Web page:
I’m trying not to be broken by life’s unwanted things. I’m trying to accept what too often feels unacceptable, to surrender to what feels too excruciating to bear. And hoping, trusting really, that in my acceptance, in my surrender, I’ll not be lost. A favorite author, Linda Hogan, says that, “In real life hearts break, and sometimes remain that way. Things and people close and never open again.” I know this is true. I’ve seen it happen to others and on more than a few occasions, I’ve been to that edge myself… I used to pray to be well again, to be free from the illness that has ravaged so much of my life, laying waste to everything except what’s most essential. Sometimes I still pray for that, for it all to just go away; to steal off into the night and leave just as unannounced as it came. But mostly now I pray simply not to be undone by it. I pray that if there is something to be learned from this, perhaps even something to be gained, that I be granted the foresight and the wisdom to discern and live these lessons; these gifts? I also can’t help but wonder if I didn’t somehow, someway call this terrible experience, this illness, into my life? I worry that perhaps I would have been too weak or maybe even too reckless to look deeply into the way things are, to really see and live what’s authentic without it? That I somehow needed the suffering and limitations to get to this terrible, beautiful place where I would learn with such a profound intensity to have faith, to trust, and most importantly to love.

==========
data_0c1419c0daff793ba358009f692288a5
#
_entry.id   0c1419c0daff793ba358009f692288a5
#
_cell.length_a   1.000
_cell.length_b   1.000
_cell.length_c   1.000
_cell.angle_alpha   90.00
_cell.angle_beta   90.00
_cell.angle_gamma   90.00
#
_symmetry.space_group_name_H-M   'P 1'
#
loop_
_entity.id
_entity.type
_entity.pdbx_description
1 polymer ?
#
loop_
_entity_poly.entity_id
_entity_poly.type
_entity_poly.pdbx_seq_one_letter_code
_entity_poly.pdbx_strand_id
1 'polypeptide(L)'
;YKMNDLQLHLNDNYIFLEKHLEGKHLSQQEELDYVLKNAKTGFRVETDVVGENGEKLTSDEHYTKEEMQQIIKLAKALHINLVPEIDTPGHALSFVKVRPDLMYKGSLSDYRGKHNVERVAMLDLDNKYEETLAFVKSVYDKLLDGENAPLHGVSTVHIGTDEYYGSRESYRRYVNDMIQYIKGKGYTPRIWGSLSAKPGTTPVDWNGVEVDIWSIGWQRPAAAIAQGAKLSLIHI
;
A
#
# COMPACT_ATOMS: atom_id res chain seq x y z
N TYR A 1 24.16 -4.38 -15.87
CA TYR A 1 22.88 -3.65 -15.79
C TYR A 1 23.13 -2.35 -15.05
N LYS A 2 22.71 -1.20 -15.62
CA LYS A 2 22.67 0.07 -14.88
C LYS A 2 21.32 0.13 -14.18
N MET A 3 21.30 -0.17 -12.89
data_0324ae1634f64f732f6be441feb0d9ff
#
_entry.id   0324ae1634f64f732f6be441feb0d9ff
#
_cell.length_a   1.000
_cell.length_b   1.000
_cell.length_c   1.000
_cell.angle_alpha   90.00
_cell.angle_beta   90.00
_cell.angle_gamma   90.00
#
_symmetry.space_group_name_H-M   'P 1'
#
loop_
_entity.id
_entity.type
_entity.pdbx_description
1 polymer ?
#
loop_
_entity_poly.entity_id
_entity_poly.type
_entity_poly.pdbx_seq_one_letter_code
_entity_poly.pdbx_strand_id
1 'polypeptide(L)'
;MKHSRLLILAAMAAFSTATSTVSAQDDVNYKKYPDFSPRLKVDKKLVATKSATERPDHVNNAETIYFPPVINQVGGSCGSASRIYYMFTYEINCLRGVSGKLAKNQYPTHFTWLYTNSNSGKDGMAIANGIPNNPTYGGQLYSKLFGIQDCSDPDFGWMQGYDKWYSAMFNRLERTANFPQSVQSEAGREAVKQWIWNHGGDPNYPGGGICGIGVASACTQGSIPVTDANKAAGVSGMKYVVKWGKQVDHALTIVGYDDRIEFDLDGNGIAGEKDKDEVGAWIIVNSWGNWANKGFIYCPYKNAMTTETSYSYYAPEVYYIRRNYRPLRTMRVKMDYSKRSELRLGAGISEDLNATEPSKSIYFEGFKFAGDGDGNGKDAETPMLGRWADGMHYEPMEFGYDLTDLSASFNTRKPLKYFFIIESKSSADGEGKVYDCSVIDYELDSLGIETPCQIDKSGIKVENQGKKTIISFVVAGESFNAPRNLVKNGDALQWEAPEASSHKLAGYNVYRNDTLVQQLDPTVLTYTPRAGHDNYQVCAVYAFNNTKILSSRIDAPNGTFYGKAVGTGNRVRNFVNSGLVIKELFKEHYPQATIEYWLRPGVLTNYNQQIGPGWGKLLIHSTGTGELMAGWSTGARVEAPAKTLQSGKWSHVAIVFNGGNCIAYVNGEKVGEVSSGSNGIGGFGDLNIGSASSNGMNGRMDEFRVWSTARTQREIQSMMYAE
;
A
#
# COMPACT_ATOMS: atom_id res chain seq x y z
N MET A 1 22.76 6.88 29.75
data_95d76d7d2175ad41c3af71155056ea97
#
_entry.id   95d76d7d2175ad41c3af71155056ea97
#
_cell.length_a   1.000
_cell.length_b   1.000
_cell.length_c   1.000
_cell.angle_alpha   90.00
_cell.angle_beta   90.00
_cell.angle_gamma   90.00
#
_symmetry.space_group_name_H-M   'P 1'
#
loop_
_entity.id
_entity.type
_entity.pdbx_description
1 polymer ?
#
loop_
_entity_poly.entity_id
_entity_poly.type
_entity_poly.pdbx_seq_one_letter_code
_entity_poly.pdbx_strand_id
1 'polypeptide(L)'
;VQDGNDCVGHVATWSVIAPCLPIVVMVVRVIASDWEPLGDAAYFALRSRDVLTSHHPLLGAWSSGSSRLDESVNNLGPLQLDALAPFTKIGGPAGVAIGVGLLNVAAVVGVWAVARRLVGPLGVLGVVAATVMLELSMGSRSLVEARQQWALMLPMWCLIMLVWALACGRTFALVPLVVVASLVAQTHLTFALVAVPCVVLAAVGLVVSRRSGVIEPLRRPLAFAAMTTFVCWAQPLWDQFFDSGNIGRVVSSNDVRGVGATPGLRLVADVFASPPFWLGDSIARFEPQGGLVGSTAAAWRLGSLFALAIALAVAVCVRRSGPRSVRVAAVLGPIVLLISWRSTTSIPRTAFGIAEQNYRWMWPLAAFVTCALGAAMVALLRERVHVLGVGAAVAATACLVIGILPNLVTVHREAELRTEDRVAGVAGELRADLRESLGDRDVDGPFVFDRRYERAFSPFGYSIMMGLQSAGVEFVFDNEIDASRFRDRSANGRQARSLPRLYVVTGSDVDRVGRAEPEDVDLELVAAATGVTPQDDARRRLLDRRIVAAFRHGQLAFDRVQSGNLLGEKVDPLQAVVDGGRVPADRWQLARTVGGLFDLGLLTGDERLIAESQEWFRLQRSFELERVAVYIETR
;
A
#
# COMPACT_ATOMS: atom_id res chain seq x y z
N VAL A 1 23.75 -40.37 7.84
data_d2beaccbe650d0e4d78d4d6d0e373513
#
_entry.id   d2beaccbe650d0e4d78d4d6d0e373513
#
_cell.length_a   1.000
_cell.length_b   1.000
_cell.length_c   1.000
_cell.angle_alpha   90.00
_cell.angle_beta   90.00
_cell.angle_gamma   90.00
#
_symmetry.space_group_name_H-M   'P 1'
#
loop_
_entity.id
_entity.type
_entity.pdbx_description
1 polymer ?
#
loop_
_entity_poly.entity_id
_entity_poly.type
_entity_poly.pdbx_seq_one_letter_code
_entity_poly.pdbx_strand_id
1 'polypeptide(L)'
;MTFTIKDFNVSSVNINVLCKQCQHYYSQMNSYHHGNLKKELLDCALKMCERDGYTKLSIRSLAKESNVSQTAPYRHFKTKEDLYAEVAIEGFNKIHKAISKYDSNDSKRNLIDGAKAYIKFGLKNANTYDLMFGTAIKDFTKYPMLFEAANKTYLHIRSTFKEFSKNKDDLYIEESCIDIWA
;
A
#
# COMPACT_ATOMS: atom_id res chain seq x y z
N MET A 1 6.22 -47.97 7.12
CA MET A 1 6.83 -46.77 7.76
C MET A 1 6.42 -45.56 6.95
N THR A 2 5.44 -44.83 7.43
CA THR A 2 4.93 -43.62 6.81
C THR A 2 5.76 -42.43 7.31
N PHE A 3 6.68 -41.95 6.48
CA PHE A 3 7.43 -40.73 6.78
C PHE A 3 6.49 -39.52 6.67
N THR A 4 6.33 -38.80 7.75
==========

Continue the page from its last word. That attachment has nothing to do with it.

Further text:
There’s a tree that grows just outside my bedroom window. I spend hours looking at her, measuring the change in seasons by her. Spring is glorious. The tree grows nubby with promise, until I wake one day to see her covered in lace – the first signs of new leaves. With summer comes the berries, and I watch the robins and waxwings squabble for every morsel. I’ve even seen our local chipmunk brave the heights, ignoring the birds, for his fair share of the bounty. Fall is my favorite season. The leaves are on fire, orange and gold, one last hurrah before she sleeps. Then winter. The leaves have all gone now and the tree offers up her bones to me, her very soul on display. Every season seems to teach me something, to offer me something, but it’s in winter that I noticed the tree’s branches, how they reach out into the world, growing thinner and more vulnerable the deeper she stretches. I can’t help but wonder if that isn’t a metaphor, a life lesson, for how we too should reach out into the world?
Maybe I did need this darkness to realize the light. Maybe without it, I wouldn’t have found the courage to live from my heart, to follow the example of the tree, and make myself thin so that the mystery of life might enter in, and how in return, I now touch everything with a tenderness before not possessed. There’s risk involved to be sure, to be this vulnerable, to live this essentially, but I’ve come to see that I no longer have the will to live any other way.